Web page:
In an effort in learning how life thrives in space, heading to the International Space Station (ISS) and with the help of SpaceX cannabis and coffee will be making their way to space early next year.
According to Newsweek, Front Range Biosciences—in collaboration with SpaceCells USA Inc. and BioServe Space Technologies at the University of Colorado, Boulder, is sending cannabis and coffee plants to the ISS in March 2020; SpaceX’s next scheduled mission. Instead of the Cannabis-Sativa plant, they will be sending hemp cells, which contain low levels of psychoactive compound THC (tetrahydrocannabinol).
“This is one of the first times anyone is researching the effects of microgravity and spaceflight on hemp and coffee cell cultures,” Jonathan Vaught, CEO of Front Range Biosciences said in a statement provided to Newsweek. “There is science to support the theory that plants in space experience mutations. This is an opportunity to see whether those mutations hold up once brought back to earth and if there are new commercial applications.”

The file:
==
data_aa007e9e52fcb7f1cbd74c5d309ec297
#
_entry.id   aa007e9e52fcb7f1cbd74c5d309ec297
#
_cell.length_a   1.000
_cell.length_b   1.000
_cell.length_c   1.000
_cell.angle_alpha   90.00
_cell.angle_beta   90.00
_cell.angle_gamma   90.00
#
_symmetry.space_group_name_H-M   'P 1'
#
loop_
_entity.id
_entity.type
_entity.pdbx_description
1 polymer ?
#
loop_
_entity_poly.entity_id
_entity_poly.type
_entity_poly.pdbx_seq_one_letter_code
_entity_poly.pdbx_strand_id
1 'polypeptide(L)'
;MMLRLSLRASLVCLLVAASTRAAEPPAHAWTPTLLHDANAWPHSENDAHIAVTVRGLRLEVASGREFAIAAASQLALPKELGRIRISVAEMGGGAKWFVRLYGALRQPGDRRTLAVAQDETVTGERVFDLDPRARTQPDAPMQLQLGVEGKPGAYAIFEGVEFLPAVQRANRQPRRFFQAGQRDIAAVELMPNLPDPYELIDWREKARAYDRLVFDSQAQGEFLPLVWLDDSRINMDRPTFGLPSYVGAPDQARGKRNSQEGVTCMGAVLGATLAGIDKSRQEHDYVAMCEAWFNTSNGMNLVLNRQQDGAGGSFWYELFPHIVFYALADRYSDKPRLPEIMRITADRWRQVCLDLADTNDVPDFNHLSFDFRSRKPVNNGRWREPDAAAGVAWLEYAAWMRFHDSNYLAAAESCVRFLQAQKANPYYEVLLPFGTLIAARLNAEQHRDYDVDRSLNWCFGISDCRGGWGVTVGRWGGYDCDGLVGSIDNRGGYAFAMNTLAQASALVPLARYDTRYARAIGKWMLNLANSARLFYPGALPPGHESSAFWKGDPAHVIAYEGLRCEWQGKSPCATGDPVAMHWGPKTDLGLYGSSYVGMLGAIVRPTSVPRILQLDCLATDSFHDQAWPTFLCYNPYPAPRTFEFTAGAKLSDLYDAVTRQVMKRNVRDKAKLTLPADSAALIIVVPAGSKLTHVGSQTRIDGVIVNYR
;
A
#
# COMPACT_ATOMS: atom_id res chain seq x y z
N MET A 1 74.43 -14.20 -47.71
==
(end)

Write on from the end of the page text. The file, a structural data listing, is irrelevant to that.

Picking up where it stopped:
The company is planning to send 480 plant cells in a special incubator that regulates temperature aboard the ISS for roughly 30 days. The cells will then return to Earth where scientists will examine them to see how microgravity and exposure to space radiation have affected the gene expression of the plants.
As the planet’s climate is changing, the company hopes to understand and learn how plants react to the pressure of space levels, in order to influence how plants are grown on Earth. Learning how plants respond to unique environments—like space—can help agricultural technology companies to develop new, hardier varieties that can grow in harsh conditions.
Hemp is going to space 🚀 pic.twitter.com/WQwzEEFT1e
— NowThis (@nowthisnews) December 15, 2019
“In the future, we plan for the crew to harvest and preserve the plants at different points in their grow-cycle, so we can analyse which metabolic pathways are turned on and turned off,” Louis Stodieck, director of BioServe Space Technologies at the University of Colorado, Boulder, said in a statement.